-RReplace single rule (modify it)

Blocking IP address

If you want to block an incoming IP address, you would block all incoming packets coming from that IP address. To add this rule to the INPUT chain of the filter table, use this:

# iptables -t filter -A INPUT -s -j REJECT

Block range of IP addresses with CIDR notation, for example:

# iptables -t filter -A INPUT -s -j REJECT

Or, if you want to block output traffic to that IP address, use OUTPUT chain, and –d to specify destination:

# iptables -t filter -A OUTPUT -d -j DROP

Listing rules

If you want to see all rules (-L), from filter table (-t filter), and numbered (–line-number), and disable DNS lookup (-n) use the following command:

# iptables -L -n -t filter

Deleting rules

To remove a rule, replace -A with -D:

# iptables -t filter -D INPUT -s -j REJECT

or delete rule by its rule number:

# iptables -t filter -D INPUT 3

When you remove a rule from a chain, in this case INPUT chain, first delete ones with highest numbers (those at the end of list). For example:

# iptables -t filter -D INPUT 20
# iptables -t filter -D INPUT 9
# iptables -t filter -D INPUT 6

To remove all rules from a particular chain, use this:

# iptables -t filter -F INPUT

Inserting and replacing rules

Since the chain apply rules one by one (from first rule to the last), we must make sure they are properly positioned. So,the rule that is blocking all traffic from /24 subnet, cannot be before rule that whitelists single IP from that subnet. It must be the other way around. First, you whitelist an IP address, and then block the entire subnet:

Protocols and modules

To block all incoming TCP traffic you would use -p tcp flag, like so:

# iptables -t filter -A INPUT -p tcp -j DROP

To block all incoming traffic to port 22 (SSH) from IP range, you would type this:

# iptables -t filter -A INPUT -p tcp -m tcp --dport 22 -s -j DROP

Let’s digest this formula from above:

-t filterApply the following for filter table
-A INPUTNow, append this rule to INPUT chain
-p tcpSpecify port type (TCP in this case)
-m tcpLoad TCP module (multiport for multiple ports)
–dportAnd all incoming packets going to port 22 (–dports for multiple ports)
-s source IP / range
-j DROPDROP them

TCP Connection Tracking Module

iptables have a module that can control packet behavior from the state of a connection. Here are the states:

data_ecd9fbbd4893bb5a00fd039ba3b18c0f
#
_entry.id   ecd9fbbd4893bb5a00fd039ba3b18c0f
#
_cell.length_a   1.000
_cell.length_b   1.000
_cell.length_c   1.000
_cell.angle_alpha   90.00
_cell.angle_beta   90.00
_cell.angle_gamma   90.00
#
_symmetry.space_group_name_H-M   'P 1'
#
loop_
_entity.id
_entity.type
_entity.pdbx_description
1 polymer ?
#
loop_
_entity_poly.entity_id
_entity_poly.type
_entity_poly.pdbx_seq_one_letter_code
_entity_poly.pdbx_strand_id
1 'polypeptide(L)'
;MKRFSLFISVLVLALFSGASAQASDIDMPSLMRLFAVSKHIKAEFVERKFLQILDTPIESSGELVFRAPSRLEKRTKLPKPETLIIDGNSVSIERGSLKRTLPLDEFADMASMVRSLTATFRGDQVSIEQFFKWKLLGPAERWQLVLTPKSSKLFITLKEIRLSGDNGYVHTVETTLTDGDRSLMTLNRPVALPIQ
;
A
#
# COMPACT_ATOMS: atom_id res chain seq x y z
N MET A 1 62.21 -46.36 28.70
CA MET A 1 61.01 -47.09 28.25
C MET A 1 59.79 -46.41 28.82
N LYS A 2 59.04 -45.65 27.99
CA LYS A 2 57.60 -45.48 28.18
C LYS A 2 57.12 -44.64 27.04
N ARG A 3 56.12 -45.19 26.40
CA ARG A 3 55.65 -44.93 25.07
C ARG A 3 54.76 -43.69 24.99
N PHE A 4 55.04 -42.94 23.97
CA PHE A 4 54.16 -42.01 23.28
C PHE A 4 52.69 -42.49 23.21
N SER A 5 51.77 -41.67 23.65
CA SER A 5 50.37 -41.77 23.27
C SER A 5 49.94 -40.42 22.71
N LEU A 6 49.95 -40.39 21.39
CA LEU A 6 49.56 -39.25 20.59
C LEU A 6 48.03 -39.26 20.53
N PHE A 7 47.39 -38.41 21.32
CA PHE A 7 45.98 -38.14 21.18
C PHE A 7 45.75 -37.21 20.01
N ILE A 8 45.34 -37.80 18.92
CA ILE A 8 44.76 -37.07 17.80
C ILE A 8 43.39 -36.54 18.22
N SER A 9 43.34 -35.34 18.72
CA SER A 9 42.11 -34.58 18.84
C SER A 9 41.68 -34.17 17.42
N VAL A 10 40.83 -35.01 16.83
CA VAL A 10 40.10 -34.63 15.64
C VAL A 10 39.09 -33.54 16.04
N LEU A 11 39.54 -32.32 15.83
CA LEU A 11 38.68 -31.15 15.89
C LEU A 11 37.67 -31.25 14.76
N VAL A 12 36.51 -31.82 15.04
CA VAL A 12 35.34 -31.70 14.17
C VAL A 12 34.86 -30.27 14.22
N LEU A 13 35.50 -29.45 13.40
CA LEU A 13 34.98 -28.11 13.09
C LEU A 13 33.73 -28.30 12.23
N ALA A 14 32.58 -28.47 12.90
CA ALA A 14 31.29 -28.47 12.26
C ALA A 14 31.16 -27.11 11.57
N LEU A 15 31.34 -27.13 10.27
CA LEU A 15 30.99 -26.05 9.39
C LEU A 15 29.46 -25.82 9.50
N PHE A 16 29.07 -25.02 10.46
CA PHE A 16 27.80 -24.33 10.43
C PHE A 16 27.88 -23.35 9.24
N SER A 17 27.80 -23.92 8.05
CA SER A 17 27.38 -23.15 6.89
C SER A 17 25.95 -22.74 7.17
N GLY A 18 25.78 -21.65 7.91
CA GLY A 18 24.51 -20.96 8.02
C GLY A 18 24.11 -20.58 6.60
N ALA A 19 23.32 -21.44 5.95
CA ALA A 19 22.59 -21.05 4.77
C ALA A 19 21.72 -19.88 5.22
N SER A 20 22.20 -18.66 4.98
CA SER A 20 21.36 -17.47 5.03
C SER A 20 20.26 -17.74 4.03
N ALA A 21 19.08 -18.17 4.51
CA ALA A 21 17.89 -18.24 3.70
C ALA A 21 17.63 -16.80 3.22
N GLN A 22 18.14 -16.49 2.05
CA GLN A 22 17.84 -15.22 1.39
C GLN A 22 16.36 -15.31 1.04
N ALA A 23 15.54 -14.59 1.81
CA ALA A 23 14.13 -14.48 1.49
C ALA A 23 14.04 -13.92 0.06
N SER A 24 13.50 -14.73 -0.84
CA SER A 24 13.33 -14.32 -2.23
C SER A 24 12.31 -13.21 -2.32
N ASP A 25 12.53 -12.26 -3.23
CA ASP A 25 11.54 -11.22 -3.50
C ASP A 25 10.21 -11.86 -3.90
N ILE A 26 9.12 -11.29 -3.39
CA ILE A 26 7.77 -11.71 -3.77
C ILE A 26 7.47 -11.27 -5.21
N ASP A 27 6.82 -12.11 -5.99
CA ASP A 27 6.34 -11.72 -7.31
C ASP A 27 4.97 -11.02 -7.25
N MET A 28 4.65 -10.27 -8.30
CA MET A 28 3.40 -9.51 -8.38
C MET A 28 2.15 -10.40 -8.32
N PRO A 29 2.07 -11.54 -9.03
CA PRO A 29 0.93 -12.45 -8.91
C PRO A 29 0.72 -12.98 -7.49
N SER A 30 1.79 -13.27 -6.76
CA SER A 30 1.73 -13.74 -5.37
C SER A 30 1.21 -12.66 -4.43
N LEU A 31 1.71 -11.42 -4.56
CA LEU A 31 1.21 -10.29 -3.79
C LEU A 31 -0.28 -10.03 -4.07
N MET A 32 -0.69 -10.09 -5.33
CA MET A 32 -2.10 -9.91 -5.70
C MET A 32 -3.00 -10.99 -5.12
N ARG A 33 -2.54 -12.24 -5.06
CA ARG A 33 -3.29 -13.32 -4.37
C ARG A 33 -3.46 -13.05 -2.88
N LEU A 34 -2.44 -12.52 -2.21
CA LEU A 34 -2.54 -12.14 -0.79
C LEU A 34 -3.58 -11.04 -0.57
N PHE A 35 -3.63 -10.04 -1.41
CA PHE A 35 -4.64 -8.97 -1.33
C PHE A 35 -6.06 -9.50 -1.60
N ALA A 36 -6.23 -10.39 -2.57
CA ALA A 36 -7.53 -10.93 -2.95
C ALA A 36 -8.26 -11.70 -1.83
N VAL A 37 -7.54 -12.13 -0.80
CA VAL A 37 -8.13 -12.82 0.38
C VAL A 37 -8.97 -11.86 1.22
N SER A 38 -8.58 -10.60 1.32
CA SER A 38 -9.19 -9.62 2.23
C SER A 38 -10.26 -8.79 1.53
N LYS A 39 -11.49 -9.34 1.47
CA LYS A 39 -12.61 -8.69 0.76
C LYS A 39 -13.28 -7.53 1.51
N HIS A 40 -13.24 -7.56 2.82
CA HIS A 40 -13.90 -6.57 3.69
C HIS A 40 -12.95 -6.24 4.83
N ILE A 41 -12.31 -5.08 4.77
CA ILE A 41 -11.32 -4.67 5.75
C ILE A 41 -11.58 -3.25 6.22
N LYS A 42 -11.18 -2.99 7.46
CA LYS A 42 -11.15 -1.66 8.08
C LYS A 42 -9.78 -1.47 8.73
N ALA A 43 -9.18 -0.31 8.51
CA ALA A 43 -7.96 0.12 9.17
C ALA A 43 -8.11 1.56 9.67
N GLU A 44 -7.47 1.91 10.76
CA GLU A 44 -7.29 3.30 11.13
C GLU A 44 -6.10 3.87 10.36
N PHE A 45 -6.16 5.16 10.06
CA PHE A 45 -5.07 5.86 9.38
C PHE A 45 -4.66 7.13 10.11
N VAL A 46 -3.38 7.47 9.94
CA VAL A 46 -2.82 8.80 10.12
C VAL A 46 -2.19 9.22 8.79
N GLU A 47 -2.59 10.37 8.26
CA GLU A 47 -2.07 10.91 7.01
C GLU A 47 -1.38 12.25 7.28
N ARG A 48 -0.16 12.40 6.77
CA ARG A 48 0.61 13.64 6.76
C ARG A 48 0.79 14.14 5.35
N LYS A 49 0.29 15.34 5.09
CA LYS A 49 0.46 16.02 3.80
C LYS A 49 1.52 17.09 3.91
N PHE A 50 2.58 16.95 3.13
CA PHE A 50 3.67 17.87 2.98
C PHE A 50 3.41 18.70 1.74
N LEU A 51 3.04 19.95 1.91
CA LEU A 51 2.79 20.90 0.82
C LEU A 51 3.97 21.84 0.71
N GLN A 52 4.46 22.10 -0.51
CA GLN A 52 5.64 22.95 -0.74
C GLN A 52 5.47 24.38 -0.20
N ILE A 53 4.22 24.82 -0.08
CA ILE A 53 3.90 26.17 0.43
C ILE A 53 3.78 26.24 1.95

NEWThis state represents first packet of a connection (HTTP request for example)
ESTABLISHEDThis state is used for packets that are part of an existing connection. For a connections to be in this state,
it must receive a reply from the other host
RELATEDThis state is used for packets that are related to another ESTABLISHED connection. For a packet that is part of an existing connection, but it requests new connection.
INVALIDThis state means the packet doesn’t have proper state.
DNATThis state is used to show packets whose destination address was changed by rules in nat table
SNATThis state is used to show packets whose source address was changed by rules in nat table.
# iptables -A INPUT -m conntrack --ctstate RELATED,ESTABLISHED -j ACCEPT

If we set a INPUT chain policy to accept, like this (which is default rule):

[root@arch ~]# iptables -L
Chain INPUT (policy ACCEPT)
target prot opt source destination

Chain FORWARD (policy ACCEPT)
target prot opt source destination

Chain OUTPUT (policy ACCEPT)
target prot opt source destination

Then, all traffic that comes to our system will be accepted. However, we can also use DROP to ban all incoming connections to our system, like so:

# iptables -P INPUT DROP

If doing this, we should ban all incoming traffic, from any IP, from any port. However, this will also restrict us to use all services, and also to use Internet.

Saving changes

Changes we make to iptables rules will be removed next time iptables service gets restarted. To save changes, run /sbin/iptables-save command

Remove rules

To remove all configured rules, and go back to default ones, use -F (flush):

# iptables -F